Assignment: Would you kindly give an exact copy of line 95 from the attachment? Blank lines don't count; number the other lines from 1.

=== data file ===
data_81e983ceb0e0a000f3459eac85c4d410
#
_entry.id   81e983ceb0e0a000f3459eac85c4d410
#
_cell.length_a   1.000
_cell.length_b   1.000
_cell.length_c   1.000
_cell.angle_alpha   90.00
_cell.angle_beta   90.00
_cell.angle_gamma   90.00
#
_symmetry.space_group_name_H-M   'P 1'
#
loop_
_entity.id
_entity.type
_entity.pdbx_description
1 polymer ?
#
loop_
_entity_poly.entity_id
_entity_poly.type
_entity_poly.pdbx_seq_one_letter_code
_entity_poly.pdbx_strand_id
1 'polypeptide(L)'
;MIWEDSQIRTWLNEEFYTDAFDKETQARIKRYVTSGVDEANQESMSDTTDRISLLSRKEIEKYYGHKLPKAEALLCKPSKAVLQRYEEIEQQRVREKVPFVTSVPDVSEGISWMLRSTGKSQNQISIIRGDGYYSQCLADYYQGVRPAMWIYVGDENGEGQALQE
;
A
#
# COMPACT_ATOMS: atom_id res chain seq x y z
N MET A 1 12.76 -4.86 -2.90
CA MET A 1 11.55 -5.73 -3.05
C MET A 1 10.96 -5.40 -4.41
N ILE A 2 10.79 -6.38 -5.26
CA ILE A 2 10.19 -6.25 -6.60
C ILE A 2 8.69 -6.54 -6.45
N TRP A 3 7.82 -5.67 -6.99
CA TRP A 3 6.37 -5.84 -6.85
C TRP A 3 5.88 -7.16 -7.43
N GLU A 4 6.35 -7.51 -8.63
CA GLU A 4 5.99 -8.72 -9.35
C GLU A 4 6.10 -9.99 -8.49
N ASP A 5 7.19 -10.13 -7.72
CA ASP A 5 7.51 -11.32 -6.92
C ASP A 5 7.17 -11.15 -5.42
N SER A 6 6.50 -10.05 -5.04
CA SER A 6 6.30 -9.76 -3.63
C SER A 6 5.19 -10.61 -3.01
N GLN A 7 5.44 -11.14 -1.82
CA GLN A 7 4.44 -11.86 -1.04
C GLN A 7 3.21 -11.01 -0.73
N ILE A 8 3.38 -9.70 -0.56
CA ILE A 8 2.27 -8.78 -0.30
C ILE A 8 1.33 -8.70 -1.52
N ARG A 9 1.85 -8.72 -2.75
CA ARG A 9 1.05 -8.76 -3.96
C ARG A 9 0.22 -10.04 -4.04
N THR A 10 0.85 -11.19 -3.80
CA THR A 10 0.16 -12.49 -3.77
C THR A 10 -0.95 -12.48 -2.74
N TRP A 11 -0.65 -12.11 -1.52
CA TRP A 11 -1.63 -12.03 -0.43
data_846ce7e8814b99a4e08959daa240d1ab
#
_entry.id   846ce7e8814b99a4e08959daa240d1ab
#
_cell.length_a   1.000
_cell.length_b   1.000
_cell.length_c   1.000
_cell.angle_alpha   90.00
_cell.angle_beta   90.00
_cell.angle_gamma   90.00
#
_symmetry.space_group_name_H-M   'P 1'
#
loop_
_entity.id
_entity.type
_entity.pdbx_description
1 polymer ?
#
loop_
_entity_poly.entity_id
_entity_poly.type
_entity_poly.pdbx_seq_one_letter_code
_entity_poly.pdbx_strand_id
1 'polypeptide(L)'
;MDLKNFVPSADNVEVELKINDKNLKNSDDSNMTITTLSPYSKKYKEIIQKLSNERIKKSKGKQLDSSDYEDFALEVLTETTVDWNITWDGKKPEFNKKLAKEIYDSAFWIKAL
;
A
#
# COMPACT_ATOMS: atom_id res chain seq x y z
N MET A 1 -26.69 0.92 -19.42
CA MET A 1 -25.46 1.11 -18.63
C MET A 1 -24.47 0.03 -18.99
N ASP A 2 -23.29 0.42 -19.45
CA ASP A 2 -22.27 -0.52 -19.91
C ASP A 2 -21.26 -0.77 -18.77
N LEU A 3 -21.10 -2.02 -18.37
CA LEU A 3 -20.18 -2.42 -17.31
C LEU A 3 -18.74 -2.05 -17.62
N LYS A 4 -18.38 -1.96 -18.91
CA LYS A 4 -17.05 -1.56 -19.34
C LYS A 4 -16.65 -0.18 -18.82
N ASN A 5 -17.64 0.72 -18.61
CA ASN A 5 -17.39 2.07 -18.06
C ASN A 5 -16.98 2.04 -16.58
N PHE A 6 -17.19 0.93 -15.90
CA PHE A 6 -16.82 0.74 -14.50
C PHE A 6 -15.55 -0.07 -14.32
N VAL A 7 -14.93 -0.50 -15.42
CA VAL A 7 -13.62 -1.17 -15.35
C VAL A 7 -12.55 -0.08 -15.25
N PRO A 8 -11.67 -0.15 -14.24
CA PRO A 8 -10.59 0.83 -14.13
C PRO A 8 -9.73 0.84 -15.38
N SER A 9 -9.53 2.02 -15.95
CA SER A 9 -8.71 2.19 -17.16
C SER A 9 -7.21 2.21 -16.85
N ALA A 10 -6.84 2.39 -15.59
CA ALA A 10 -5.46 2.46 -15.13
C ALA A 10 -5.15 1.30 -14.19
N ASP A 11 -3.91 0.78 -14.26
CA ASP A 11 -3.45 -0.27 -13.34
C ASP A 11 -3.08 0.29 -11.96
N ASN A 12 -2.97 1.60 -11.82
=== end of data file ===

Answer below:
C MET A 1 -24.47 0.03 -18.99